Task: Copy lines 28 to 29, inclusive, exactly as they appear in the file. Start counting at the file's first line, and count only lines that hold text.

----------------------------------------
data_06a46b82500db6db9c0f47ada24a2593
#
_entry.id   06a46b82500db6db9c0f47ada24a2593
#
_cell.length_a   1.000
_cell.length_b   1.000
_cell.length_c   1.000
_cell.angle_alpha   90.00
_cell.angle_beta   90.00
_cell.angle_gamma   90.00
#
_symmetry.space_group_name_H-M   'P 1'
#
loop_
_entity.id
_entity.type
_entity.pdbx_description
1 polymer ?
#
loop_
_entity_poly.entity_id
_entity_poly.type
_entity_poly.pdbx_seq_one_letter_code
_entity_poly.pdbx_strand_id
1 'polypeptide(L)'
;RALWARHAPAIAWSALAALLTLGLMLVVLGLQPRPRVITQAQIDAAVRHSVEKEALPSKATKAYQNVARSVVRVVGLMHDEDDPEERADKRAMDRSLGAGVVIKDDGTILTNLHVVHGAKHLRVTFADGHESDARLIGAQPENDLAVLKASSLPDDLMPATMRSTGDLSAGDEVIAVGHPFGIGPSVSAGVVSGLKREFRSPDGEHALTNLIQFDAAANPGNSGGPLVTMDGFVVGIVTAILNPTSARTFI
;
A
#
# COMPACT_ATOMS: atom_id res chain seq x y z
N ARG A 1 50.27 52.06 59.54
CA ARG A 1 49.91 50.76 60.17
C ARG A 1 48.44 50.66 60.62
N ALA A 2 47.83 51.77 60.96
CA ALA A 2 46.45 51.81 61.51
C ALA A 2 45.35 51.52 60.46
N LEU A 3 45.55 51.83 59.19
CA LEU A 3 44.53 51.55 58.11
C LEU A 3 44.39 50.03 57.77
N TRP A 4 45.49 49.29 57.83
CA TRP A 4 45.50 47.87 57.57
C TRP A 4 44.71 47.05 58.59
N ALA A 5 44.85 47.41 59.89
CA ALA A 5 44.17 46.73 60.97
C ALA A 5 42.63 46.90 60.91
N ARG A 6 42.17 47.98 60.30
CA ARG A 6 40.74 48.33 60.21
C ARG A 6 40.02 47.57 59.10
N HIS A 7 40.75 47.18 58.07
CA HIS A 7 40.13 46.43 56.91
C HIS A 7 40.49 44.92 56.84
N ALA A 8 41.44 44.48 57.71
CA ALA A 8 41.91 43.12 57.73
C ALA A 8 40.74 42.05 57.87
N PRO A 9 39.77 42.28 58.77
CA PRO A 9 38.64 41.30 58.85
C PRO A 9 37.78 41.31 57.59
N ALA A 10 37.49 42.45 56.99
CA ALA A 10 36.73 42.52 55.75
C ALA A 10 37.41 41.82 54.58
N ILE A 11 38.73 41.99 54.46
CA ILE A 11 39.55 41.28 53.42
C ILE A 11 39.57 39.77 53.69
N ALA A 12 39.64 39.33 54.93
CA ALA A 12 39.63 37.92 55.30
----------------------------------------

A
#